Living a life worth imitating means constantly improving. For years I thought I was at my smartest when I was sharing what I knew. But in the last year or so I’ve learned the power of questions.
Some friends think of me as their “designated reader” because I love to share what I’ve learned from the books I read. Those same friends know I too often become a “deaf professor,” prattling on when everyone stopped listening long ago.
Blaine Strickland is a fine coach who works with me. In one session he was helping me make better cold calls. After several of my calls, he suggested: “Speak far less and get client to talk much, much more.” He advocated asking good questions as a way to learn about the person on the other end of the call. He asserts that people trust more when they talk to you than when they listen to you.
It was great advice, but I didn’t change right away. I thought about the power of questions, though. Asking great questions requires more intense engagement than rattle on off known speeches. One needs to think about the other and top frame things as the other may understand them. The other morning, I was reading Scripture and I read the following from Proverbs, chapter 17.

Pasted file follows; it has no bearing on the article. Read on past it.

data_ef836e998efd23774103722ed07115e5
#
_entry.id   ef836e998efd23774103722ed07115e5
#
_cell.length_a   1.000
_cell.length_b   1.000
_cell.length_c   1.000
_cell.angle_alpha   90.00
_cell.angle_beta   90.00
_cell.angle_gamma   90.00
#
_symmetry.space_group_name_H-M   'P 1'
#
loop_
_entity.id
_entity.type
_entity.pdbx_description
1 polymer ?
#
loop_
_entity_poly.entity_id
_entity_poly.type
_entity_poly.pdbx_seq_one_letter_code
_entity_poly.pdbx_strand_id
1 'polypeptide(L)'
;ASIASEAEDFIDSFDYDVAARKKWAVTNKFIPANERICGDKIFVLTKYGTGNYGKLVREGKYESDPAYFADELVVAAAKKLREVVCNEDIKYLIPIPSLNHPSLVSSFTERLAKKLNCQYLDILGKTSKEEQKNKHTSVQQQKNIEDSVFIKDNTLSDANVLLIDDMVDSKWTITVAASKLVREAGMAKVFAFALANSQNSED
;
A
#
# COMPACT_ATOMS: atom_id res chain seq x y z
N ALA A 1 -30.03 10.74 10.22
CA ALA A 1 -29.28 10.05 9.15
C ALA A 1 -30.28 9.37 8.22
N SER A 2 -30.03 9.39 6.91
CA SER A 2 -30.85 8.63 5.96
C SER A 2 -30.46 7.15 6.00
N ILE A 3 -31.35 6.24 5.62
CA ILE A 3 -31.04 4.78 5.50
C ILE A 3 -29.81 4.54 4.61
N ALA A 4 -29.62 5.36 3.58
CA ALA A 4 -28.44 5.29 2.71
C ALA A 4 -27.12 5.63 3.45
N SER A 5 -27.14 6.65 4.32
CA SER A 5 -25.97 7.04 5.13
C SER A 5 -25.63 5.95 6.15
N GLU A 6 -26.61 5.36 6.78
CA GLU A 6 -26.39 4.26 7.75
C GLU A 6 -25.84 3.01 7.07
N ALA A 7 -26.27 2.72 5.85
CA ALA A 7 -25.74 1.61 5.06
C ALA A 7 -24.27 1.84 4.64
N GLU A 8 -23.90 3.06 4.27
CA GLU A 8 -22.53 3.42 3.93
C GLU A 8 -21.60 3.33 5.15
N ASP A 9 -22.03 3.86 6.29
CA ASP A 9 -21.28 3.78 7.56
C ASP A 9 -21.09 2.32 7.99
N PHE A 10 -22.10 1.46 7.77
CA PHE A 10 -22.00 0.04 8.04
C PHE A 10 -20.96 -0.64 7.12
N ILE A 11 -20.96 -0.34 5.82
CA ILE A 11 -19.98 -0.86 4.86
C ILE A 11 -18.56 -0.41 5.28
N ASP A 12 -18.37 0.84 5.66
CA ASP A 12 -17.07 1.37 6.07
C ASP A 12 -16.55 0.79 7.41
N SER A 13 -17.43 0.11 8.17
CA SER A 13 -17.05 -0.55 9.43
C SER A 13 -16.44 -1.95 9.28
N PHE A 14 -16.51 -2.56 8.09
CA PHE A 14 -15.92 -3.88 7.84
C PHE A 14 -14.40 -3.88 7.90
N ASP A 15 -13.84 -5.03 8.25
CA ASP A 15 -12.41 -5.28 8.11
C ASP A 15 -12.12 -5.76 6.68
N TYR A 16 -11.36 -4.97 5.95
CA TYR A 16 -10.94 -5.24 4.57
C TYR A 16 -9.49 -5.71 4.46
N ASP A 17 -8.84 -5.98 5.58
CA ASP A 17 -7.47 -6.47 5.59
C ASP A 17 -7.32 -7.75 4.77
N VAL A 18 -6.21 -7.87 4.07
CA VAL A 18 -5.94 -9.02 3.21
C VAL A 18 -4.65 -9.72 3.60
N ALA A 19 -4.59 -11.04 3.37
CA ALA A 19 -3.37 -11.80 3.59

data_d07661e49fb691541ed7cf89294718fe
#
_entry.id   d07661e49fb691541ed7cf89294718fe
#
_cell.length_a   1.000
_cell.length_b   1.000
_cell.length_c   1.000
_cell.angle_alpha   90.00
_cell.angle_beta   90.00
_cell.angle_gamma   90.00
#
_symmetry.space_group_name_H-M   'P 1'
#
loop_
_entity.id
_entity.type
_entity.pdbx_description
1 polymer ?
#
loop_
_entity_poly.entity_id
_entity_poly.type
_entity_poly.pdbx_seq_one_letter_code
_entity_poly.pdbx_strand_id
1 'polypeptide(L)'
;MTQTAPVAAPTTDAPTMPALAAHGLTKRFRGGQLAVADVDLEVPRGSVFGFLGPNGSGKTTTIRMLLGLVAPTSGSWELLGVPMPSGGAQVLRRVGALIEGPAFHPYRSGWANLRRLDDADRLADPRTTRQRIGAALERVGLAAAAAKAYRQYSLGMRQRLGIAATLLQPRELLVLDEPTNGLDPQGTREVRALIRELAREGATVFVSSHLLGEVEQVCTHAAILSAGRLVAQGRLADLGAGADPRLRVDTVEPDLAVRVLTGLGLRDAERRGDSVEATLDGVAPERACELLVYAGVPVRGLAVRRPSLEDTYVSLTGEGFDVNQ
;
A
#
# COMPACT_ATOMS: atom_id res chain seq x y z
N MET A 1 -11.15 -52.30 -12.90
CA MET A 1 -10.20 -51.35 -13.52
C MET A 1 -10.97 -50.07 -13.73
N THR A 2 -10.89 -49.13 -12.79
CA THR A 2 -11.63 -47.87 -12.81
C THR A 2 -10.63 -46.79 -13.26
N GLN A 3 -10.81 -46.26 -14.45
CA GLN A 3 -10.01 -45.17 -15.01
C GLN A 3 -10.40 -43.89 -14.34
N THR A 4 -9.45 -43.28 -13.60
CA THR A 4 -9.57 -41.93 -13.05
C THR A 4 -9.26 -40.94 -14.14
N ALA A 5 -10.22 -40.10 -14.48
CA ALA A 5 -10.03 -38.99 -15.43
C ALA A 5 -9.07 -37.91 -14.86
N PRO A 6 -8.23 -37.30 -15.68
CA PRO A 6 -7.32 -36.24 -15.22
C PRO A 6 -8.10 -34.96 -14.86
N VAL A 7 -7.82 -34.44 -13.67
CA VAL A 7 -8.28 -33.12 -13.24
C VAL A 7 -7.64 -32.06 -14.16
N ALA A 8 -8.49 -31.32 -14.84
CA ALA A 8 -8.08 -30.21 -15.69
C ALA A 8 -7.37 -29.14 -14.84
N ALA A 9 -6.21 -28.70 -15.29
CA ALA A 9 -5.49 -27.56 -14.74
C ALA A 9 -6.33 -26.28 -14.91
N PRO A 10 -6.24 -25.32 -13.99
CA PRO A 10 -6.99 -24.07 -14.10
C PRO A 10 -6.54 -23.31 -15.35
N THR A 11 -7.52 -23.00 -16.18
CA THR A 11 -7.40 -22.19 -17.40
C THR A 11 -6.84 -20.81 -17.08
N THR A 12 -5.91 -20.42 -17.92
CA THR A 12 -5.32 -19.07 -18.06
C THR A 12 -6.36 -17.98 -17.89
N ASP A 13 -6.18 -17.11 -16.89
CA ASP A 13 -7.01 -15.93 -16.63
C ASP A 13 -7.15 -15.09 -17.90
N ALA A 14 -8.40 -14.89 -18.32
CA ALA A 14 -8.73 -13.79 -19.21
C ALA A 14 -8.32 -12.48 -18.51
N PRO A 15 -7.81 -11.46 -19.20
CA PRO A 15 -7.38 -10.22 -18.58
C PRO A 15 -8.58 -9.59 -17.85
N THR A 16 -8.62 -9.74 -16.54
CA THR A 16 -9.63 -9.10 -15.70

“Even fools are thought wise if they keep silent, and discerning if they hold their tongues.”
Over a year ago, I wrote the following in the margin.
“Asking questions shows more IQ than giving good answers.”
That was one of the first steps on my journey to thinking differently. I took other small steps as I read books, talked with Blaine and others, and reflected on my journal notes. Recently, I read Chris Voss’ book, Never Split the Difference and my thinking came full circle.
Voss was an FBI hostage negotiator. He is convinced that effective persuaders understand the other person before they try to persuade them. Stephen Covey put it this way: “Seek first to understand, then to be understood.”
How do you understand? It’s not by talking, droning on like the deaf professor, even if you have good things to say. You learn by being quiet and paying attention. You sharpen your understanding by asking questions.
So, which shows more intelligence, smart answers or smart questions? I’m now choosing to believe that you’re more likely to build a relationship if you listen, pay attention, and ask good questions.
Enough of my droning on…what do you think about effective communication?
Terry Moore, CCIM, is the author of Building Legacy Wealth: How to Build Wealth and Live a Life Worth Imitating. Read his “Welcome to My Blog.”